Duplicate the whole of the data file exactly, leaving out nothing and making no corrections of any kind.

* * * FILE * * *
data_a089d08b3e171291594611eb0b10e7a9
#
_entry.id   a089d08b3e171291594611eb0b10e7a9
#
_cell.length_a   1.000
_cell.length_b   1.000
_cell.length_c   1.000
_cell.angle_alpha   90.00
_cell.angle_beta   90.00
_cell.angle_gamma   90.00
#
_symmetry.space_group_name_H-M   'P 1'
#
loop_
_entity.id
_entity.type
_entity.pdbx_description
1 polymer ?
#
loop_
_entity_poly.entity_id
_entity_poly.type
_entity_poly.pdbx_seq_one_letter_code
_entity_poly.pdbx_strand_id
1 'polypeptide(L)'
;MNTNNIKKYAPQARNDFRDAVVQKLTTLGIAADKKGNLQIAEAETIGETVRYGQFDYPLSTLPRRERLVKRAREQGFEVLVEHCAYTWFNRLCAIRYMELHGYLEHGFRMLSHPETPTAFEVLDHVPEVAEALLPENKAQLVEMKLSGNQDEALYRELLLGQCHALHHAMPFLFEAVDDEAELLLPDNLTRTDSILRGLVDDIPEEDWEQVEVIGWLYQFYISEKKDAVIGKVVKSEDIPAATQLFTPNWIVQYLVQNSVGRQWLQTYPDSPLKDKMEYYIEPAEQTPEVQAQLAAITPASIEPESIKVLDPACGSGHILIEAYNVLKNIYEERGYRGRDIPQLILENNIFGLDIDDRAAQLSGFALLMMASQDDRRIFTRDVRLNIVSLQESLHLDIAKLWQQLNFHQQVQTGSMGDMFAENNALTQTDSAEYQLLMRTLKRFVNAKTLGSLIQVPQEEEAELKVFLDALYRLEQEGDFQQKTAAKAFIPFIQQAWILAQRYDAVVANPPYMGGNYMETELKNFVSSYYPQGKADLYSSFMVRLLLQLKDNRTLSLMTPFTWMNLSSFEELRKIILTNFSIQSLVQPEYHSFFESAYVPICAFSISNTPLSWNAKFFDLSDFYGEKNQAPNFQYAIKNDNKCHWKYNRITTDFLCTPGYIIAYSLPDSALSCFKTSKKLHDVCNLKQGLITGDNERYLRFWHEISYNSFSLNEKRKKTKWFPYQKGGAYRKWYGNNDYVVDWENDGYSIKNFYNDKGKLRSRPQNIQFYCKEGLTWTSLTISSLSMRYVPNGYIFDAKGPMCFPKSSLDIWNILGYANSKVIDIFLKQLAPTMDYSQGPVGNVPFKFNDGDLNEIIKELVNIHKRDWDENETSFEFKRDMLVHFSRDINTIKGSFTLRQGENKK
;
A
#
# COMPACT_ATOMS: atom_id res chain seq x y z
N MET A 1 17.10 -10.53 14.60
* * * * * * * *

data_a089d08b3e171291594611eb0b10e7a9
#
_entry.id   a089d08b3e171291594611eb0b10e7a9
#
_cell.length_a   1.000
_cell.length_b   1.000
_cell.length_c   1.000
_cell.angle_alpha   90.00
_cell.angle_beta   90.00
_cell.angle_gamma   90.00
#
_symmetry.space_group_name_H-M   'P 1'
#
loop_
_entity.id
_entity.type
_entity.pdbx_description
1 polymer ?
#
loop_
_entity_poly.entity_id
_entity_poly.type
_entity_poly.pdbx_seq_one_letter_code
_entity_poly.pdbx_strand_id
1 'polypeptide(L)'
;MNTNNIKKYAPQARNDFRDAVVQKLTTLGIAADKKGNLQIAEAETIGETVRYGQFDYPLSTLPRRERLVKRAREQGFEVLVEHCAYTWFNRLCAIRYMELHGYLEHGFRMLSHPETPTAFEVLDHVPEVAEALLPENKAQLVEMKLSGNQDEALYRELLLGQCHALHHAMPFLFEAVDDEAELLLPDNLTRTDSILRGLVDDIPEEDWEQVEVIGWLYQFYISEKKDAVIGKVVKSEDIPAATQLFTPNWIVQYLVQNSVGRQWLQTYPDSPLKDKMEYYIEPAEQTPEVQAQLAAITPASIEPESIKVLDPACGSGHILIEAYNVLKNIYEERGYRGRDIPQLILENNIFGLDIDDRAAQLSGFALLMMASQDDRRIFTRDVRLNIVSLQESLHLDIAKLWQQLNFHQQVQTGSMGDMFAENNALTQTDSAEYQLLMRTLKRFVNAKTLGSLIQVPQEEEAELKVFLDALYRLEQEGDFQQKTAAKAFIPFIQQAWILAQRYDAVVANPPYMGGNYMETELKNFVSSYYPQGKADLYSSFMVRLLLQLKDNRTLSLMTPFTWMNLSSFEELRKIILTNFSIQSLVQPEYHSFFESAYVPICAFSISNTPLSWNAKFFDLSDFYGEKNQAPNFQYAIKNDNKCHWKYNRITTDFLCTPGYIIAYSLPDSALSCFKTSKKLHDVCNLKQGLITGDNERYLRFWHEISYNSFSLNEKRKKTKWFPYQKGGAYRKWYGNNDYVVDWENDGYSIKNFYNDKGKLRSRPQNIQFYCKEGLTWTSLTISSLSMRYVPNGYIFDAKGPMCFPKSSLDIWNILGYANSKVIDIFLKQLAPTMDYSQGPVGNVPFKFNDGDLNEIIKELVNIHKRDWDENETSFEFKRDMLVHFSRDINTIKGSFTLRQGENKK
;
A
#
# COMPACT_ATOMS: atom_id res chain seq x y z
N MET A 1 17.10 -10.53 14.60